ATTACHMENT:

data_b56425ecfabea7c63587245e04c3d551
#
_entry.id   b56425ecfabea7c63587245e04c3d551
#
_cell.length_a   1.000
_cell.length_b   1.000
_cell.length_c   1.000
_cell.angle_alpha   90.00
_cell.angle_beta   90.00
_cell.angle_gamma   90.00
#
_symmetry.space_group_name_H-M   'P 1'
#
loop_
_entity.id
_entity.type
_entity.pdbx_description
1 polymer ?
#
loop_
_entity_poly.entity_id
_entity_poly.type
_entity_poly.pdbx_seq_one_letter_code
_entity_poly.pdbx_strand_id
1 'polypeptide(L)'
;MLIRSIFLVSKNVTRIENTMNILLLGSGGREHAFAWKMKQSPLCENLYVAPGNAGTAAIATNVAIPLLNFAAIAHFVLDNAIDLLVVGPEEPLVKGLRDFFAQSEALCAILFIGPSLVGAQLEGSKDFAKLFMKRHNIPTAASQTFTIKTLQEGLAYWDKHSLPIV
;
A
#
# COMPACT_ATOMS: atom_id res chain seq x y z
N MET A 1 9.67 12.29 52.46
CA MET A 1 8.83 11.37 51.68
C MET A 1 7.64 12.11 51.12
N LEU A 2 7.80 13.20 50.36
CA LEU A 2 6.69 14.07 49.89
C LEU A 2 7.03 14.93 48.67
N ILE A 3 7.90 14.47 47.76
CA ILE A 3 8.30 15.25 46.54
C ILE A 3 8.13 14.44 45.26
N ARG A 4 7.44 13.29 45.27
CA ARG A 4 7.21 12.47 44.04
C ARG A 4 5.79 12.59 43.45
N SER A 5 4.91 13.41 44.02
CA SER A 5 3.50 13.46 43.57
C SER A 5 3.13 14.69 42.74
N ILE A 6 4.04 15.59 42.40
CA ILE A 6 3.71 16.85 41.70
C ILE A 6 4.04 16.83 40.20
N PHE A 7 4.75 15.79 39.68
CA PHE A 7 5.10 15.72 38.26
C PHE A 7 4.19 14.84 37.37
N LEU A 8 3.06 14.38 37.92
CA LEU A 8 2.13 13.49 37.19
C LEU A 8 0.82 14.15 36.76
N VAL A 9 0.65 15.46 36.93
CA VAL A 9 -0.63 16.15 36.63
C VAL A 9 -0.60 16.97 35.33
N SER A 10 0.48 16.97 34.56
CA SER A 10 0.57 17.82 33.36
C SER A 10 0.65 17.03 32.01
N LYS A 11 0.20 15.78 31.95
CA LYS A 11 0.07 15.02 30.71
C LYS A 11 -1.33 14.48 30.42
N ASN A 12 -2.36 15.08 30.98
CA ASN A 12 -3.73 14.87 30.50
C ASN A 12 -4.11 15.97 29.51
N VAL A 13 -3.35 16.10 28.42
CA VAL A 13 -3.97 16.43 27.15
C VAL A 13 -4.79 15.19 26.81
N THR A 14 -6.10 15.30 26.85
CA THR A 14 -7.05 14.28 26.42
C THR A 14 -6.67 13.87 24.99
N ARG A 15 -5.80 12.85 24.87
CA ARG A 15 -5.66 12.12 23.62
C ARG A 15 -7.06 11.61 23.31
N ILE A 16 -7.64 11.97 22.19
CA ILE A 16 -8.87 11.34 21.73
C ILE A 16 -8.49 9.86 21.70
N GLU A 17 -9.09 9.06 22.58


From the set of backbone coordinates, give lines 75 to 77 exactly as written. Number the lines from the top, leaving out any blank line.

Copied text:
C ARG A 15 -7.06 11.61 23.31
N ILE A 16 -7.64 11.97 22.19
CA ILE A 16 -8.87 11.34 21.73